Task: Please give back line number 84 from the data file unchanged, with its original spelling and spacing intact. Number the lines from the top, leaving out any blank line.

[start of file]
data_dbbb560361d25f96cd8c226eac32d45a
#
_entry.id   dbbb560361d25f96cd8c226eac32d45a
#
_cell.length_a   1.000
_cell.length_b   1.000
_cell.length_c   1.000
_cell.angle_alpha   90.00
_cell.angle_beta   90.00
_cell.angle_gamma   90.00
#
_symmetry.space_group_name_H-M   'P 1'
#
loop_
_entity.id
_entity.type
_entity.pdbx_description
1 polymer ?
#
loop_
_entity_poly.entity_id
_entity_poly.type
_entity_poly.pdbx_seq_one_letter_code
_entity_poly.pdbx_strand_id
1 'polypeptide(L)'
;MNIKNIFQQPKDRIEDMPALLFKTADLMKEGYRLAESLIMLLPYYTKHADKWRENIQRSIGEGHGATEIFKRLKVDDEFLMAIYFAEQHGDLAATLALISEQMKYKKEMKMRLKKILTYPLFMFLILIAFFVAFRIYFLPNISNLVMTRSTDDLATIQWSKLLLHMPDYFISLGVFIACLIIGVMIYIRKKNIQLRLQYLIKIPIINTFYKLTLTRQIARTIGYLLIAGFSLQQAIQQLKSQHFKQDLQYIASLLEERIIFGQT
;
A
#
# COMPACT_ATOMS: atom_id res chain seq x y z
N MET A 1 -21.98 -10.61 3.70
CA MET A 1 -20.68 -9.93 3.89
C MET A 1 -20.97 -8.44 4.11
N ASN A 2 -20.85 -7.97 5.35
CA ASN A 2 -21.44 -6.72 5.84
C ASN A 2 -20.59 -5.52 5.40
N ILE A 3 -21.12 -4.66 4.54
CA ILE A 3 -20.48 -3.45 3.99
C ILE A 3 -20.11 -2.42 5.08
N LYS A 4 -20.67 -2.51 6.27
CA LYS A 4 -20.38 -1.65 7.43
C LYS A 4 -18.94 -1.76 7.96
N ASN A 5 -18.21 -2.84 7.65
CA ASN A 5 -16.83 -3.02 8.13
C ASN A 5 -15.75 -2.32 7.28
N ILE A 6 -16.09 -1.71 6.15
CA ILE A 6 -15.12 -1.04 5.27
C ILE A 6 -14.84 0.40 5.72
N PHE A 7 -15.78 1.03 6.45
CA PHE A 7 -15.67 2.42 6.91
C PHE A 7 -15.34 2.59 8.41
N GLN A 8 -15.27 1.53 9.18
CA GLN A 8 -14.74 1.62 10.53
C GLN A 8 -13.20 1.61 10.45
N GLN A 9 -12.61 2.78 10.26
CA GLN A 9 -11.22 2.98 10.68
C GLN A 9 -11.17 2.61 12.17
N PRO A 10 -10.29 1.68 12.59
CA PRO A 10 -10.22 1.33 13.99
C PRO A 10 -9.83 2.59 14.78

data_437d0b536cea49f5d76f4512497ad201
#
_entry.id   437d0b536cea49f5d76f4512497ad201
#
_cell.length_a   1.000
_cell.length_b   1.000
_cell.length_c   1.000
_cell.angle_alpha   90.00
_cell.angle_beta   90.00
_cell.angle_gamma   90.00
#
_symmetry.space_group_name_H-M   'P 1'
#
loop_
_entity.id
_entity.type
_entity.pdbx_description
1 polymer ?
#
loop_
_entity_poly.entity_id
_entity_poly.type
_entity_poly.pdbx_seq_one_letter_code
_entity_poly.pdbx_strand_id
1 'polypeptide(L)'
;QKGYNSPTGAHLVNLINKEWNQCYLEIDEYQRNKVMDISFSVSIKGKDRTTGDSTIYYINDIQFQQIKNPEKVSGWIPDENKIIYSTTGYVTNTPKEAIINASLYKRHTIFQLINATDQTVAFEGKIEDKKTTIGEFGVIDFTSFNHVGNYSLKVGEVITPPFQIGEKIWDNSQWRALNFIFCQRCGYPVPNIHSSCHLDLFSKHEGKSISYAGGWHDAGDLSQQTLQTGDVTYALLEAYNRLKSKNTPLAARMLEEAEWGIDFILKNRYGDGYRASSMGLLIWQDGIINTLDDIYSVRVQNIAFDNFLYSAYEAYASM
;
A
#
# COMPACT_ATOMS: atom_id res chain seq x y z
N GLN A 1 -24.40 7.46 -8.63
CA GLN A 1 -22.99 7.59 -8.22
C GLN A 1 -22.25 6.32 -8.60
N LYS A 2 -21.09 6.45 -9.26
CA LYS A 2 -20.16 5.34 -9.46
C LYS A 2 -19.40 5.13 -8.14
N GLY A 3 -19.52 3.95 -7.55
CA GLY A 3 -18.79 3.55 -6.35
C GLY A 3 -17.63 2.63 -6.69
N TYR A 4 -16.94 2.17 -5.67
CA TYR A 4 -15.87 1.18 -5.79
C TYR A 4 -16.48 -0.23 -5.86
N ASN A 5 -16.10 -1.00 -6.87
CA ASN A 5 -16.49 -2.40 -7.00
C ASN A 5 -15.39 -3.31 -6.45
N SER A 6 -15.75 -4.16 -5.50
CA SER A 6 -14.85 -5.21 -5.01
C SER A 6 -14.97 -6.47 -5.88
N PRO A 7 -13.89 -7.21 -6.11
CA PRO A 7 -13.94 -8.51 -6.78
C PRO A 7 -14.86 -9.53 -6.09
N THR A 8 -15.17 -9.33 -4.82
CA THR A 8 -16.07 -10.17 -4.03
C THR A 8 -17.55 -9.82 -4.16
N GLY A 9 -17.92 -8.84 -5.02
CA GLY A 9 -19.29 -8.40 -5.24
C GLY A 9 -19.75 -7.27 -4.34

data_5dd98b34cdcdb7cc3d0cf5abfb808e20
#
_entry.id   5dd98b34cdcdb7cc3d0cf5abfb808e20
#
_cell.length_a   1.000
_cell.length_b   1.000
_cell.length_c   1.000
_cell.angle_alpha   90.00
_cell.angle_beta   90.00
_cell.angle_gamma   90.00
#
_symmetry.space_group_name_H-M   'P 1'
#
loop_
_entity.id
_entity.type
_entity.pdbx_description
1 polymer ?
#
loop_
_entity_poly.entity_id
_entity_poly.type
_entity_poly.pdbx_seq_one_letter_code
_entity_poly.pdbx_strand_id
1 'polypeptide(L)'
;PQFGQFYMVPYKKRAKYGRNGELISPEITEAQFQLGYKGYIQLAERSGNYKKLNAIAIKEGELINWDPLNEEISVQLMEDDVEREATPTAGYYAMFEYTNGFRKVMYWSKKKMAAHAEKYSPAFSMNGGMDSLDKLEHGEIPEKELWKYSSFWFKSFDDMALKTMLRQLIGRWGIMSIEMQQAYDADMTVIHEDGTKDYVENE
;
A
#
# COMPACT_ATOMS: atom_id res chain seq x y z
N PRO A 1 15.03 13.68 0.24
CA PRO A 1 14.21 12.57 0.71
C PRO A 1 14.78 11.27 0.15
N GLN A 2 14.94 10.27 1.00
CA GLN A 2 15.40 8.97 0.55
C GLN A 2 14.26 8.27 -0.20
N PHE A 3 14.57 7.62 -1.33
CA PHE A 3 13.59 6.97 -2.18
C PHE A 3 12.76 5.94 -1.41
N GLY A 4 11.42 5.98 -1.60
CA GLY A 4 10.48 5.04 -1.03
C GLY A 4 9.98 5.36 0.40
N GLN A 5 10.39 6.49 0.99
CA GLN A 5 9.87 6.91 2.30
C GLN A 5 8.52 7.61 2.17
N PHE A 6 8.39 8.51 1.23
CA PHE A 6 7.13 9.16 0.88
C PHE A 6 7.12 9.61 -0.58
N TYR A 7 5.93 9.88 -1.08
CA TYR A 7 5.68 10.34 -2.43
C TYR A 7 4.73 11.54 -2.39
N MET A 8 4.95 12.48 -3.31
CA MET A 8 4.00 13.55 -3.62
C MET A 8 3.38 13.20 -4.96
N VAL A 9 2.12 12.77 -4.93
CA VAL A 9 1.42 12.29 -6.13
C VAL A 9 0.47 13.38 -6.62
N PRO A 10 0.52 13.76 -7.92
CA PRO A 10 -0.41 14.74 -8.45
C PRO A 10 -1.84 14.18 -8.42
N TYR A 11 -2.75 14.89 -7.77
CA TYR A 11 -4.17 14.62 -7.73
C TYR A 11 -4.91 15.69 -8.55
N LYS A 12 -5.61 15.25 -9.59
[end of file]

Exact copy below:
_entity_poly.pdbx_strand_id